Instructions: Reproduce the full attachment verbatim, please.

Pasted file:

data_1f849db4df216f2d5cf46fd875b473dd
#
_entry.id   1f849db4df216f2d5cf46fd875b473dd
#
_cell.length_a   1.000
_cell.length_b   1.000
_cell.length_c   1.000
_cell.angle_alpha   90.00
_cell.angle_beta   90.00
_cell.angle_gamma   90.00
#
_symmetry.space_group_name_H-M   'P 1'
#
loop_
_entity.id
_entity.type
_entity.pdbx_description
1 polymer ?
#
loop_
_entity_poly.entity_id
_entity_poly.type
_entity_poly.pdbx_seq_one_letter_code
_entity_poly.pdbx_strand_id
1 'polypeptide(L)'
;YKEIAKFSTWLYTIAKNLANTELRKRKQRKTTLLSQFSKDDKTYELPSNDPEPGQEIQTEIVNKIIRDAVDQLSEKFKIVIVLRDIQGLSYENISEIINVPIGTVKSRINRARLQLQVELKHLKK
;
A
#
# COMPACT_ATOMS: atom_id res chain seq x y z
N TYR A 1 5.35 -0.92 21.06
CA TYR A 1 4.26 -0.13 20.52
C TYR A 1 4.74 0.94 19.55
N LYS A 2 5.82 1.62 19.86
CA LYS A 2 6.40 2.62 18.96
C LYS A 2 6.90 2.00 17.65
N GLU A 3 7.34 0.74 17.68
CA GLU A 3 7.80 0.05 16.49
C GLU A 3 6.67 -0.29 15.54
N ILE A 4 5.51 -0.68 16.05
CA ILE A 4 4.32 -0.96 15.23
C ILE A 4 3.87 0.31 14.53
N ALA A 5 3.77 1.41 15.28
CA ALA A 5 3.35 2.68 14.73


data_1f849db4df216f2d5cf46fd875b473dd
#
_entry.id   1f849db4df216f2d5cf46fd875b473dd
#
_cell.length_a   1.000
_cell.length_b   1.000
_cell.length_c   1.000
_cell.angle_alpha   90.00
_cell.angle_beta   90.00
_cell.angle_gamma   90.00
#
_symmetry.space_group_name_H-M   'P 1'
#
loop_
_entity.id
_entity.type
_entity.pdbx_description
1 polymer ?
#
loop_
_entity_poly.entity_id
_entity_poly.type
_entity_poly.pdbx_seq_one_letter_code
_entity_poly.pdbx_strand_id
1 'polypeptide(L)'
;YKEIAKFSTWLYTIAKNLANTELRKRKQRKTTLLSQFSKDDKTYELPSNDPEPGQEIQTEIVNKIIRDAVDQLSEKFKIVIVLRDIQGLSYENISEIINVPIGTVKSRINRARLQLQVELKHLKK
;
A
#
# COMPACT_ATOMS: atom_id res chain seq x y z
N TYR A 1 5.35 -0.92 21.06
CA TYR A 1 4.26 -0.13 20.52
C TYR A 1 4.74 0.94 19.55
N LYS A 2 5.82 1.62 19.86
CA LYS A 2 6.40 2.62 18.96
C LYS A 2 6.90 2.00 17.65
N GLU A 3 7.34 0.74 17.68
CA GLU A 3 7.80 0.05 16.49
C GLU A 3 6.67 -0.29 15.54
N ILE A 4 5.51 -0.68 16.05
CA ILE A 4 4.32 -0.96 15.23
C ILE A 4 3.87 0.31 14.53
N ALA A 5 3.77 1.41 15.28
CA ALA A 5 3.35 2.68 14.73